The term “Sitting Disease” is not a medical term, rather a scientific one, and is usually used when talking about metabolic syndrome and the adverse effects of an overly inactive lifestyle. Yes, one can be overly inactive!
At this time the medical community does not recognise Sitting Disease as a diagnosable disease. However one feels it’s only a matter of time.
We Are Sitting Too Much
According to SafeWork Australia, half of us have a job that involves sitting for some or most of the day. 55% spend the day sedentary (Get Australia Standing), and 75% of work hours for office-based Aussies involve inactive behaviour (this is according to VicHealth). Between eight and ten hours is the average sedentary time of an adult (again, according to Safe Works Australia).
What is classified as sedentary behaviour? Think of it as an activity conducted while sitting or reclined, with little to no energy expenditure. With the most common settings for sedentary behaviour occurring while driving, at school, in the office or in the living room.
Evidently, the working populace most at risk of sitting disease is office workers (given the nature of office work). Next up is transportation, and the next at risk are those operating specialised and highly mechanised machinery (forklift drivers, crane operators, factory machine operators and those who work with sewing machines).
It’s Killing Us
A telling study to look at is one carried out by The American Cancer Society, published in the Journal of Epidemiology in 2010. It makes for grim reading…
Men who sat for more than 6 hours a day inactively were 94 % more likely to die prematurely than woman who sat less than three hours a day and kept physically active.
When comparing men to other men, those who sat for 6 or more hours and didn’t keep active were almost half as likely to die sooner than their counterparts who were physically active and sat less than three hours a day.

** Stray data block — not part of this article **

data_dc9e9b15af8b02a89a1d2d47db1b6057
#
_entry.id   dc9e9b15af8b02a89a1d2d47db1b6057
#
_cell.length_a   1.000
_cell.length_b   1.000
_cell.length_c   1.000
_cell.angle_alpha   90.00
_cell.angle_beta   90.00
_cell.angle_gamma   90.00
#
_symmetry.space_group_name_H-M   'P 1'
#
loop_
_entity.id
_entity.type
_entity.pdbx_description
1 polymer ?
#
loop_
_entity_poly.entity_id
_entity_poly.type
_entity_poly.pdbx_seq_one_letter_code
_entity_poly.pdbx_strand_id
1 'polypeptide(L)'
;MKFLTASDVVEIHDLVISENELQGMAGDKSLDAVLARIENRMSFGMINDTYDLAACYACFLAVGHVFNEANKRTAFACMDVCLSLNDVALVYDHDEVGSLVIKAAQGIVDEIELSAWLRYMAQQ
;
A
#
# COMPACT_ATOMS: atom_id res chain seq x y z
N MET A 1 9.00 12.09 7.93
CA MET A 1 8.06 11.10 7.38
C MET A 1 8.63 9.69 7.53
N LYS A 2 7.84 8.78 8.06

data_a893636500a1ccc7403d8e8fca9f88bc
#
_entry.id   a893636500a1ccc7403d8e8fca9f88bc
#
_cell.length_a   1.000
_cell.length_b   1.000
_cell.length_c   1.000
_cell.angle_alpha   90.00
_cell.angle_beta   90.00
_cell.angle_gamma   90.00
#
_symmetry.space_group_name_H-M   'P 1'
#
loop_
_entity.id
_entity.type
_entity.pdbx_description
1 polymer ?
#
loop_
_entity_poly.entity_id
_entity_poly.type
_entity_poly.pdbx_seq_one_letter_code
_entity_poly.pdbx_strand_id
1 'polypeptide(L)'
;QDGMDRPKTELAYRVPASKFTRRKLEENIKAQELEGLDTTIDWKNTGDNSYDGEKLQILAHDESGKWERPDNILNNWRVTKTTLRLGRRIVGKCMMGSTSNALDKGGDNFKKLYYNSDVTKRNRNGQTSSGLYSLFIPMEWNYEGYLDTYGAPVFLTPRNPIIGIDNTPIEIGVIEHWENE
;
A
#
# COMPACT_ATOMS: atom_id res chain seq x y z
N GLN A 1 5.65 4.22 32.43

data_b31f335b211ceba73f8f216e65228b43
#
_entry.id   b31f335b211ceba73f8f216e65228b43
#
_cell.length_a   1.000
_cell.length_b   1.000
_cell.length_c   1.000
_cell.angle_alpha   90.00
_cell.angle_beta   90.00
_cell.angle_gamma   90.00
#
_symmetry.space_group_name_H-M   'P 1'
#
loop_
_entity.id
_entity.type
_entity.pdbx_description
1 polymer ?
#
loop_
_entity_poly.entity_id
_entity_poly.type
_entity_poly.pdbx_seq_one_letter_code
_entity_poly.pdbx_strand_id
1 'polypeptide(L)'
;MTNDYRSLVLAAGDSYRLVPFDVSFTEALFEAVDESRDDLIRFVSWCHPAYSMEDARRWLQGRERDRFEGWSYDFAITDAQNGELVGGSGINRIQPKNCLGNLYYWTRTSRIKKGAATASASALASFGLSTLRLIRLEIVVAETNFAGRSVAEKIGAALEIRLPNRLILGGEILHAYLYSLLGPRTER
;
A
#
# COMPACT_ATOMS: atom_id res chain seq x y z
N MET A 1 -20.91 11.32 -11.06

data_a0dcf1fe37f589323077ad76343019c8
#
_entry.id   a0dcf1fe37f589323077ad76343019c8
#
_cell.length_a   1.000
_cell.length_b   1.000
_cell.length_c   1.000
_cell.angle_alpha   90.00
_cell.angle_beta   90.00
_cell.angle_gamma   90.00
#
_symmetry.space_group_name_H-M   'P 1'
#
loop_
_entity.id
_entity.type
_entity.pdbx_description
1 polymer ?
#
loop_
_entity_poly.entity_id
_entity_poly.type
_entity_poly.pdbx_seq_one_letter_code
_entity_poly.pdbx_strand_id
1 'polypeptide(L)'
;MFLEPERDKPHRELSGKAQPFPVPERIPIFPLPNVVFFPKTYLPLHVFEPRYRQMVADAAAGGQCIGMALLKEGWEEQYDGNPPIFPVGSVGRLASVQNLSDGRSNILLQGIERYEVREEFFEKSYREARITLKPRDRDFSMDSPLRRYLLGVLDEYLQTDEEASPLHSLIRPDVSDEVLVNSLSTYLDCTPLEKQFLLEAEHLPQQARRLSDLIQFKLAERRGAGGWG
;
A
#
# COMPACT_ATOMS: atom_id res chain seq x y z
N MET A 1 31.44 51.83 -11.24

It’s worth noting that these results were independent of physical activity levels, meaning that the negative impacts of sitting affected those who regularly exercised the same as those who did not. Australia’s own National Health Survey calculated that 70% of Aussie adults are sedentary, or have low levels of physical activity. When you break it down, prolonged sitting can lead to health issues such as cardiovascular activity, diabetes, obesity and musculoskeletal disorders.
It’s Time For A Change
An ISPOS study concluded that 60% of employees believed that they’d be more productive at work if given the opportunity to conduct their tasks while on their feet. In addition, 67% of office workers across the US wished their employer would provide the choice of a desk that can be height adjusted.
It’s The Small Things That Make A Big Difference
To combat sedentary behaviour in the office, Safe Work Australia recommends using the “reduce and interrupt” method, which reduces long periods of sitting by interrupting it with standing and/or walking. There are a few ways to do this:
Walking To Work
– Ditch the bus or the traffic, lace up your sneakers and take a walk to work! Ensure you’ve got water and a bag where you keep your office clothes. As well as a sweat towel and some deodorant!
Take The Stairs
– Elevators are the enemy. Taking the stairs both up and down on your way to the office is a great way to burn extra kilojoules without going to the gym. Keep a pair of sneakers under your desk!
Stand While Using The Phone
– Got some calls to make? Go wireless and use the time to stroll around the office. Walking helps blood flow faster to your brain. Maybe that’s why Steve Jobs took so many meetings while on a stroll.
Stand Up Desks
– Standup desks are seen in most office spaces these days, and if your office doesn’t have them yet then it’s worth asking your boss why not. Stand up desks are an easy and convenient way to stay healthy and avoid sedentary behaviour. (We should know, we’ve got them everywhere in our office! don’t forget to explore our site and find yourself one!)
Stand Up Meetings
– Escape the boardroom and take more meetings outside. The fresh air is good for creativity, and it’s a lot harder to lose focus while on your feet! Have a read through our other ideas to help create an active office for your team!